# The LeetCode Beginner's Guide

under-script
423 views

### Open Source Your Knowledge, Become a Contributor

#### Explore Card Track

Report Issue

The Explore Card Track covers a very wide range; most of us will start somewhere on this track. Where we start depends on our previous experience and current skillset.

This track is designed to guide you when learning the fundamental data structures and algorithms that can be used to solve a wide variety of problems. The content is introduced topic by topic since, for most, it is faster and less challenging to learn new data structures and algorithms this way. The following graphic will help guide you when choosing the next topic to study and is intended to help you avoid running into content that is too challenging.

##### Explore Card Layers

As long as you follow the order shown in the flow chart, you will minimize the probability of running into material that is too challenging too early on. Although, for the smoothest results, we recommend going through the explore cards in the order listed here. The numbers below correspond to the questionnaire result.

1. First and Second Layers: Arrays 101, Linked List, Array and String, Hash Table, Recursion, Queue & Stack, Heap, and Binary Search

2. Second and Third Layers: Recursion, Binary Tree, Binary Search Tree, Trie, N-ary Tree, and Recursion II

3. Third and Fourth Layers: Recursion II, Dynamic Programming, and Graph

##### Topics Available
• array_and_string
• hash_table
• queue_and_stack
• heap
• binary_search
• arrays_101
• recursion_1
• binary_tree
• recursion_2
• machine_learning, trie, nary_tree, binary_search_tree, dynamic_programming, graph, system-design, decision_tree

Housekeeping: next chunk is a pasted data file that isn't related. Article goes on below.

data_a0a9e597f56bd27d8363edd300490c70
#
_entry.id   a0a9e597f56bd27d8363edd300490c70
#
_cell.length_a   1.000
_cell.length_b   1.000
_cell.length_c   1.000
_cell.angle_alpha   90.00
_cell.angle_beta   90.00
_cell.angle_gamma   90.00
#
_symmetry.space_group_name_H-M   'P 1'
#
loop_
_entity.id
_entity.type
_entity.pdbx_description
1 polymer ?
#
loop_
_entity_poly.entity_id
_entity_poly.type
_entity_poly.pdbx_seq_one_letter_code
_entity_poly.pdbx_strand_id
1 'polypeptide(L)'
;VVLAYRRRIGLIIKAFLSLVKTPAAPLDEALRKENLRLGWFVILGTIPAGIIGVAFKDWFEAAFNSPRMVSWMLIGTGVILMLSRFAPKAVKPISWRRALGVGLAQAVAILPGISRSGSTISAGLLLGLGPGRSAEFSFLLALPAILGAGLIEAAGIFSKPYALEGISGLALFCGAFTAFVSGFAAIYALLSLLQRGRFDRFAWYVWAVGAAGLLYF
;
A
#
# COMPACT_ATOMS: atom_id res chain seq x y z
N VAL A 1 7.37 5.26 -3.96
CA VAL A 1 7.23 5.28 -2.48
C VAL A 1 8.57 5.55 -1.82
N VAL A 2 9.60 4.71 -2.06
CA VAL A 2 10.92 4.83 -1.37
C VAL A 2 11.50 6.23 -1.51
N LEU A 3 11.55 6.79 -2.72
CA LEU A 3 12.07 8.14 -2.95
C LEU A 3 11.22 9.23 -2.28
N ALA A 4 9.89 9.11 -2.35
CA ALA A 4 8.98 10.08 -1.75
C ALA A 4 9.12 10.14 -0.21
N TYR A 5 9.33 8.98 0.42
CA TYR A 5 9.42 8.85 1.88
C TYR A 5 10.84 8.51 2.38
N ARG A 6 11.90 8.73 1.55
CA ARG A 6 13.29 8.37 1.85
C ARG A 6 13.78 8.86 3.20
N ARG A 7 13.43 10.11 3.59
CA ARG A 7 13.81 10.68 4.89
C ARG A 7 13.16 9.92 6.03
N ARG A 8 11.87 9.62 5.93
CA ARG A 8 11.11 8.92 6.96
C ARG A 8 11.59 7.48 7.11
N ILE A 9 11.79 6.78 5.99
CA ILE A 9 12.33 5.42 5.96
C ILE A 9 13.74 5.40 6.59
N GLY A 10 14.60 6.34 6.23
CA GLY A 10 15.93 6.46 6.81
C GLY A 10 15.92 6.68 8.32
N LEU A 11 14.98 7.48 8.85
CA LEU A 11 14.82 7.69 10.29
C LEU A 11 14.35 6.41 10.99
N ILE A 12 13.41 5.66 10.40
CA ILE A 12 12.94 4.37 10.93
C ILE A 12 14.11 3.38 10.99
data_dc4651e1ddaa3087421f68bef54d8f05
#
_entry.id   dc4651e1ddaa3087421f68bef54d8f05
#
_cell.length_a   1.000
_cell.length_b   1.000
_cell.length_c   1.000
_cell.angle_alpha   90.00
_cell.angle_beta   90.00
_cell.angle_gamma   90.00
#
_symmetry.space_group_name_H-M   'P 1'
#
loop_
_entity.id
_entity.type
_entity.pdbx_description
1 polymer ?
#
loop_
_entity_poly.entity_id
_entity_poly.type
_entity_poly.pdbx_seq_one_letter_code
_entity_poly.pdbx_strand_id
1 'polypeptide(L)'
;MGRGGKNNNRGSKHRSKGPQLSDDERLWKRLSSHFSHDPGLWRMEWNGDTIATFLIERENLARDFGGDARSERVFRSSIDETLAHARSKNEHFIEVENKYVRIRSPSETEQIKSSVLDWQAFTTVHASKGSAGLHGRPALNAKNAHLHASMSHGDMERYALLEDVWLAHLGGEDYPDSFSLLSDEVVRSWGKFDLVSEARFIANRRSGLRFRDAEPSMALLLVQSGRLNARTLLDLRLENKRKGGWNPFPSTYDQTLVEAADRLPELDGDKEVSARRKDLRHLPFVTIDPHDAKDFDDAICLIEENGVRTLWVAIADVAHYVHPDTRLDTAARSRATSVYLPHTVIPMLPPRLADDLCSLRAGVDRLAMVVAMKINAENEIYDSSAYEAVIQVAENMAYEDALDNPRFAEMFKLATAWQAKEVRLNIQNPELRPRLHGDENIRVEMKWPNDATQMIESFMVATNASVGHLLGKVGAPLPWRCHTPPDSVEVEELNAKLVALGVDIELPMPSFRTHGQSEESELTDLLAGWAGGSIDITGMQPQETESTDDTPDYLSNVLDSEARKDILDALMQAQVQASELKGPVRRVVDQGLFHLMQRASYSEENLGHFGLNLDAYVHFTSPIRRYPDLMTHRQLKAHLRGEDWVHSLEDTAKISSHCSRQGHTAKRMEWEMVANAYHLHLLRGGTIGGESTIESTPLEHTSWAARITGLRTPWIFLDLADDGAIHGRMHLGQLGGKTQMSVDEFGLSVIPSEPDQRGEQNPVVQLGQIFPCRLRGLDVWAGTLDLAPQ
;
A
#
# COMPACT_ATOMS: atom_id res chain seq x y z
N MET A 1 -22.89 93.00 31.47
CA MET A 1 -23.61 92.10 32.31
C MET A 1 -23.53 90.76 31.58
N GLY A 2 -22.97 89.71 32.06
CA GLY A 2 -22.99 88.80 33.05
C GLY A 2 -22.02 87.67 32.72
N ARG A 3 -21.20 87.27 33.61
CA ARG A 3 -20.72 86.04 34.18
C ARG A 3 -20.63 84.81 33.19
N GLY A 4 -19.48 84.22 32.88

While on the Explore Card Track, we recommend, for each topic, go through the tutorial material in the Explore Card, then go to the problems page and pick out 5 to 10 problems of suitable difficulty (easy/medium) that have the topic tag for the current explore card. Spend 15 - 20 minutes trying to solve each one.

Study Tip: We all solve problems at different speeds, and this speed very gradually increases over time. Some may spend an hour on the average problem, and some may spend 5 to 10 minutes. Don't use the 15 to 20 minutes as a concrete time limit. Go at your own pace, and when you're stuck, first check just the titles in the discussion section or just the hints for the problem, then give the problem a little more thought. If you're still stuck, then check the solution article and discussion posts.

If you can’t solve the problem on your own, that’s okay! Read and try to understand the solution, then return to the problem and try to solve it with what you’ve learned. Over time, the information you gain from reading others’ solutions will help you solve new problems independently without relying on the discuss section or the official solution. That said, still, read the discuss section and the official solution when you solve the problem on your own. If you see a more efficient or more elegant solution than your own, study it and take that information with you for future problems.

Repeat this process for each topic and in time, you will gain a better understanding of how to use all of the fundamental data structures and algorithms.

That said, you don't have to restrict yourself to only Explore Card content while you're learning. It is good to expose yourself to some of the things listed in the General Advice section. Learning the fundamentals and solving problems one topic at a time makes it easier to absorb the information and learn new skills. However, it is also a crutch. In the real world or in an interview setting, you probably won't be told what's the best data structure or algorithm to use. We recommend solving at least one problem a day where you do not know the DSA ahead of time. The Daily Coding Challenge, Contests, and Assessments are all good options for this. Doing these will allow you to practice using the problem description and constraints to think of possible approaches and implement the best one. Although, depending on how much time you have to put towards your DSA studies, this exercise can wait until after you have completed the Explore Card track.

Open Source Your Knowledge: become a Contributor and help others learn.